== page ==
Dead Spots in Lawn? Could be Canis Lupus Urinus Disease

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Photo by Seeman (2014) via All rights reserved.

I stood beside my neighbor as she looked across her lawn mottled with beige circles ringed in differing shades of green. Her beautiful spring lawn, by early summer, had succumbed to the dreaded disease Canis Lupus Urinus, a.k.a. Doggie-dot Disease.

The patterns in her lawn were the work of her two female boxers.

My neighbor wanted to know how to prevent the problem and repair the unsightly mess. I’ve always had dogs in my life, so this is a familiar issue.

The brown spots and darker overgrown green areas in the lawn are caused by the nitrogen in the urine, not the pH as some pet owners assume. Nitrogen is a good thing in moderation. It is the excessive puddling of the urine that does the damage in much the same way that a plant burn occurs when a high concentration of fertilizer is poured in one spot. The overgrown darker green areas are caused where the nitrogen is less concentrated but still excessive.

There are many urban legends on dietary changes, like reducing protein or adding tomato juice to a dog’s diet to reduce urine burn. Research has shown that changing the diet has very little affect on the nitrogen levels that cause lawn damage, and some of these dietary modifications may be harmful to a dog’s kidneys or cause other health issues.

There are turf grasses that are more resistant to doggie-dot disease. According to a research article by the Turfgrass Producers International in Chicago, IL:

Of the four grasses tested, Festuca sp. var. Kentucky 31 (fescue) and Lolium perrene (perennial ryegrass) were the most resistant to urine effects. …Poa pratensis (Kentucky bluegrass) and Cynodon sp. var. Fairway (Bermuda grass) were very sensitive to any urine concentration and severe burns resulted.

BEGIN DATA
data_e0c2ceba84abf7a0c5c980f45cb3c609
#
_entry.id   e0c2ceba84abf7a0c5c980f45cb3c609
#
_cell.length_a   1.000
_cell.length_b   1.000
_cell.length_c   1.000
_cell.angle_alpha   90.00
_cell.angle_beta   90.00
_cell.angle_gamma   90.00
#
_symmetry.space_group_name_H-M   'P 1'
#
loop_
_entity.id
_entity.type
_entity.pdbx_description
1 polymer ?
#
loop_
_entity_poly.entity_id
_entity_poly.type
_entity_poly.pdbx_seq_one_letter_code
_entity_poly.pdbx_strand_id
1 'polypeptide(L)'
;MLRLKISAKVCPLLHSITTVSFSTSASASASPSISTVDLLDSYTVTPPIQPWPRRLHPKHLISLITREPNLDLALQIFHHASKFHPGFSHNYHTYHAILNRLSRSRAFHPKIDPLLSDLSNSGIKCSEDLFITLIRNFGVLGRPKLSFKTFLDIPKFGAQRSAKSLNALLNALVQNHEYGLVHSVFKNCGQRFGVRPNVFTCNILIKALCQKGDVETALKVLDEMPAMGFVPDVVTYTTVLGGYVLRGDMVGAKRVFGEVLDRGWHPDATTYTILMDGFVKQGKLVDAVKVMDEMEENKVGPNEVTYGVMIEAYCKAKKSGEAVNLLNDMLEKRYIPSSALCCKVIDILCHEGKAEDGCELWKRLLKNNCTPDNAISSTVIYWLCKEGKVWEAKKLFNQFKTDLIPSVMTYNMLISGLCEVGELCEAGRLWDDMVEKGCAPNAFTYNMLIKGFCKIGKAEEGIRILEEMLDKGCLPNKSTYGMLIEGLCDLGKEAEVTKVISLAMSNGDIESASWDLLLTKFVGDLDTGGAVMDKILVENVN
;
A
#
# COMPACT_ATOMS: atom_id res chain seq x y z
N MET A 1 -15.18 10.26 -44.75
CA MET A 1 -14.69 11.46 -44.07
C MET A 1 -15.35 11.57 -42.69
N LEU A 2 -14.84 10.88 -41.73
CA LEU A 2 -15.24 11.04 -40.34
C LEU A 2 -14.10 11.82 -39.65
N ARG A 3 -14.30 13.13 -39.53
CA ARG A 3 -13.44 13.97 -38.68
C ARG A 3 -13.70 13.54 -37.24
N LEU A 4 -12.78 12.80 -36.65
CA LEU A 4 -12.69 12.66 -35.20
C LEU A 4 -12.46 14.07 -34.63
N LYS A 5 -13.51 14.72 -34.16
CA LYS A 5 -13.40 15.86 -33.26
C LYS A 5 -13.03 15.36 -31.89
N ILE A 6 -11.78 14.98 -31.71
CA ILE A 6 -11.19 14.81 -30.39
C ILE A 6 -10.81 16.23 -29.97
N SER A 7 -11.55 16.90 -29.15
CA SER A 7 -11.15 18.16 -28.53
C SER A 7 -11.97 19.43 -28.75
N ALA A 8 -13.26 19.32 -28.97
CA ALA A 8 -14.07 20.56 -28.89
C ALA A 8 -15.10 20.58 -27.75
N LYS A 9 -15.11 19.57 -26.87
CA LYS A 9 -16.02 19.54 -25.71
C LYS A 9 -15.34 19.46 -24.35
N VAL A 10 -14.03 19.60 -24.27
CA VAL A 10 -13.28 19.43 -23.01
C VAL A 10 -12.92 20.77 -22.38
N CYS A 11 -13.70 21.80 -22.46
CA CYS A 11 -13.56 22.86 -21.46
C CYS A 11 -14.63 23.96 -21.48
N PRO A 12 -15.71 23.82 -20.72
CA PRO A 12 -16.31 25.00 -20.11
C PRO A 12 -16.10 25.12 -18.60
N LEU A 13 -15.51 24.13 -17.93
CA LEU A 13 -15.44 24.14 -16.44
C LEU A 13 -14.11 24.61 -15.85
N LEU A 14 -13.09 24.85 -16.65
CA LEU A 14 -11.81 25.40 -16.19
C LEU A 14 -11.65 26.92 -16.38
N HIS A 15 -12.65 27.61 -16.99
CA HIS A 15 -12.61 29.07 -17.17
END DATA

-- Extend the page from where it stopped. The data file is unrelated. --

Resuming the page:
One of the simplest ways to reduce the concentration of puddle urine, which also works for male dogs hiking to urinate on shrubs or other plants, is water. Hose the area with about three times as much water as expelled urine within six to eight hours of elimination. I have found that urine sprays on plants by male dogs—and cats—needs to be washed off sooner, usually within a couple hours.

Once the burn has occurred there are a couple of actions you can take to do away with the unsightly spot. Rake out the damaged grass, dig up and replace the top few inches of soil, and reseed or lay a patch of sod. Place the nitrogen-rich soil that you just removed into your compost pile (but do not ever put feces in compost!) Because grass spreads by a rhizome root system, you can also rake out the dead material and flush the spot with water, allowing for your lawn to renew itself in that area within three or four weeks.

Training your pet to relieve themselves in a designated area is always an option, and more sanitary–especially if you have children.


Copyright 2015 Margaret Rose Realy, Obl. OSB.
Photo by Seeman (2014) via All rights reserved.


About Author

Margaret Rose Realy, Obl. OSB is a contemplative lay hermit, author of Cultivating God’s Garden through Lent, A Garden of Visible Prayer: Creating a Personal Sacred Space One Step at a Time, 2nd Edition, and A Catholic Gardener’s Spiritual Almanac. Margaret has a master’s degree in communications, a Certified Greenhouse Grower, Advanced Master Gardener, liturgical garden consultant, and workshop/retreat leader. A freelance writer with a Benedictine spirituality, she blogs at Patheos.

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